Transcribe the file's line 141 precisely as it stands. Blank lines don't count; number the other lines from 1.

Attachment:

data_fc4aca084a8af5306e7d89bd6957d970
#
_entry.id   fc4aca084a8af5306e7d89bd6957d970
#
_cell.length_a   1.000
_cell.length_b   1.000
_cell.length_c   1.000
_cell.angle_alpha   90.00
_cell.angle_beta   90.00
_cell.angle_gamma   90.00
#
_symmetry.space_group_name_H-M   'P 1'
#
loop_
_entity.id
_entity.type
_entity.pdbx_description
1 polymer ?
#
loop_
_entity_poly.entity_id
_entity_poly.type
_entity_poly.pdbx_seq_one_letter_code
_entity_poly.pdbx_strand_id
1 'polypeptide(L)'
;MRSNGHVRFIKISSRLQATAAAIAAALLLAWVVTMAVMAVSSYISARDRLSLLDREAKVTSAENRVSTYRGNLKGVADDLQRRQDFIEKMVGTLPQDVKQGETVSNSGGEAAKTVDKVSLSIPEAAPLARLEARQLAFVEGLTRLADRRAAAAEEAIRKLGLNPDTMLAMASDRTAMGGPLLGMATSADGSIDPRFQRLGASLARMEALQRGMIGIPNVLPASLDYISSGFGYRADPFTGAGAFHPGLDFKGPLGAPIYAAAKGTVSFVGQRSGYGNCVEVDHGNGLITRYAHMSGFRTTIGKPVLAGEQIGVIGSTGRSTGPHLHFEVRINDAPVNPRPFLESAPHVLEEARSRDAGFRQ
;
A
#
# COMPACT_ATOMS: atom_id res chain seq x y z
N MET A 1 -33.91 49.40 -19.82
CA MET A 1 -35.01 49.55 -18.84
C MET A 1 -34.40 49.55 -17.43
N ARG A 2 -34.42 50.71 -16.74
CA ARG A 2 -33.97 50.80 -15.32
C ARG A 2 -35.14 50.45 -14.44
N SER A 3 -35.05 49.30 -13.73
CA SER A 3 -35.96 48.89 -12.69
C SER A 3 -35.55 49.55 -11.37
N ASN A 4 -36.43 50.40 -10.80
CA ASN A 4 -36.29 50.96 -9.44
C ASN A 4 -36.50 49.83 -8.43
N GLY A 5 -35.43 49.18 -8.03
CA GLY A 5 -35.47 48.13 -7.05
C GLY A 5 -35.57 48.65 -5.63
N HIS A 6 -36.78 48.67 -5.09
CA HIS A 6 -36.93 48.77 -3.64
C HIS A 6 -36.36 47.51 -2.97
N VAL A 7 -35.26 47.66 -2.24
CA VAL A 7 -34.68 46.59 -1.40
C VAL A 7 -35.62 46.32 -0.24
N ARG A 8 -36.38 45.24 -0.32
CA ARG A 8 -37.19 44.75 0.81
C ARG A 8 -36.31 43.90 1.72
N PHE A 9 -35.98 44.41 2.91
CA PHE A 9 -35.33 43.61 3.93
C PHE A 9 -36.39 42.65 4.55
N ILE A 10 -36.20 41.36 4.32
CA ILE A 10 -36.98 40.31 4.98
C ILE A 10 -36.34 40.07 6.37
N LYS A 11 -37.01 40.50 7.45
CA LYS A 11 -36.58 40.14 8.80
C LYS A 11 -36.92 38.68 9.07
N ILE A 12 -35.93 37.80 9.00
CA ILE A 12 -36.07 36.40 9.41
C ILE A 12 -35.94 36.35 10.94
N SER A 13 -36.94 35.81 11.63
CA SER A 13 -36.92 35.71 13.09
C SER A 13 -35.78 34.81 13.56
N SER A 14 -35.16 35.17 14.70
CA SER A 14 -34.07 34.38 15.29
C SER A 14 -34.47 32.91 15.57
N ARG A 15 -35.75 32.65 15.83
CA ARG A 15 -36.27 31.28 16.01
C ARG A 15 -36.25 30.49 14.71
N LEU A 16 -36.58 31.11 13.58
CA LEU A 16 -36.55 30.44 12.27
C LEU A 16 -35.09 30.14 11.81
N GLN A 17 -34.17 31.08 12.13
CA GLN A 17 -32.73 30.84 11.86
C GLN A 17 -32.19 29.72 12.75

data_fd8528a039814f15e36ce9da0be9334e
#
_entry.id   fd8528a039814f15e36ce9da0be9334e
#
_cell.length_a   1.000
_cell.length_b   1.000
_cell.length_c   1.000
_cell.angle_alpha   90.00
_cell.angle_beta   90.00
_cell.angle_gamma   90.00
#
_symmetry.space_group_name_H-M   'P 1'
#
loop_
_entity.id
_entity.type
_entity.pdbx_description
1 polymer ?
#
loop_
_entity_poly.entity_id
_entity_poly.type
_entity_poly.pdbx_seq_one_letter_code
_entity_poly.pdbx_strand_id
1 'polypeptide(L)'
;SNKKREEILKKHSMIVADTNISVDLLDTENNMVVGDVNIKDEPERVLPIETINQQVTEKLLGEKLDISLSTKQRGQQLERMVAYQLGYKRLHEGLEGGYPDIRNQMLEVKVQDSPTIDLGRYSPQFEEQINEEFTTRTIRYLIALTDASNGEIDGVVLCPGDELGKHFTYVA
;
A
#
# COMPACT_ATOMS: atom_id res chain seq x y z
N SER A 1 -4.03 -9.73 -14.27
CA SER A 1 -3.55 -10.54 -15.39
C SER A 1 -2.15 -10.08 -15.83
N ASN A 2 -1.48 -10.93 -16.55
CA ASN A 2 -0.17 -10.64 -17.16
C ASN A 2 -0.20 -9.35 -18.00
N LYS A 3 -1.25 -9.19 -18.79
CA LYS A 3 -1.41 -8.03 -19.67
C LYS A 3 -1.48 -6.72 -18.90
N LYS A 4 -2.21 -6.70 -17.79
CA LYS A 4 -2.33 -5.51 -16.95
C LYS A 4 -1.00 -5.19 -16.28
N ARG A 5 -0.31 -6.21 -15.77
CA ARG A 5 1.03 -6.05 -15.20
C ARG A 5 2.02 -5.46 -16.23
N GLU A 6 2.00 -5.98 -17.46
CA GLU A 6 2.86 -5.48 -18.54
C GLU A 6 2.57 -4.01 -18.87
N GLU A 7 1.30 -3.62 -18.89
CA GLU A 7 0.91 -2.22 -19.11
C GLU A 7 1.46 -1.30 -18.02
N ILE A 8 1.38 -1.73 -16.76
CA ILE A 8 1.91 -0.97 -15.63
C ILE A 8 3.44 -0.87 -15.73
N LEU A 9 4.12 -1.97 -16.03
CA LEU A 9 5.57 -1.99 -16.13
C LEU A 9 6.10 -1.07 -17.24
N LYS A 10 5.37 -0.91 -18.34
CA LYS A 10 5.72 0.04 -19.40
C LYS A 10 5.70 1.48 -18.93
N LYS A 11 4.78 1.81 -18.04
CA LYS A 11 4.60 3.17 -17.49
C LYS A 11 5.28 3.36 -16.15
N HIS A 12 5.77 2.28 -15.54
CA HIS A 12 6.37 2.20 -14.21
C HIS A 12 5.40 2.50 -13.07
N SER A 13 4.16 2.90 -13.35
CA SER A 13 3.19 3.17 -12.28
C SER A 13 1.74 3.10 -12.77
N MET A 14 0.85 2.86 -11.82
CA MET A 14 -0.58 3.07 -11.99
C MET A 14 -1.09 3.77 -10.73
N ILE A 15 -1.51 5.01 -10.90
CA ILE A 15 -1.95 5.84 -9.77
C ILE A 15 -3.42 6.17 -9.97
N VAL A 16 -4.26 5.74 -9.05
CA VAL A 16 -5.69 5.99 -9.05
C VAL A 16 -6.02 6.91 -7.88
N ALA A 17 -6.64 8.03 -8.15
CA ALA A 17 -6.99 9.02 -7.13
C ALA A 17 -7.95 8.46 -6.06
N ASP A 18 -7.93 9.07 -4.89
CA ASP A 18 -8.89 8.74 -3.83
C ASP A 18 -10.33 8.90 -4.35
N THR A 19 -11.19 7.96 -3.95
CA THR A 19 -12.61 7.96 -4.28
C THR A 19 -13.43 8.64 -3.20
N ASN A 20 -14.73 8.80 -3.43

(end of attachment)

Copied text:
C LYS A 10 5.70 1.48 -18.93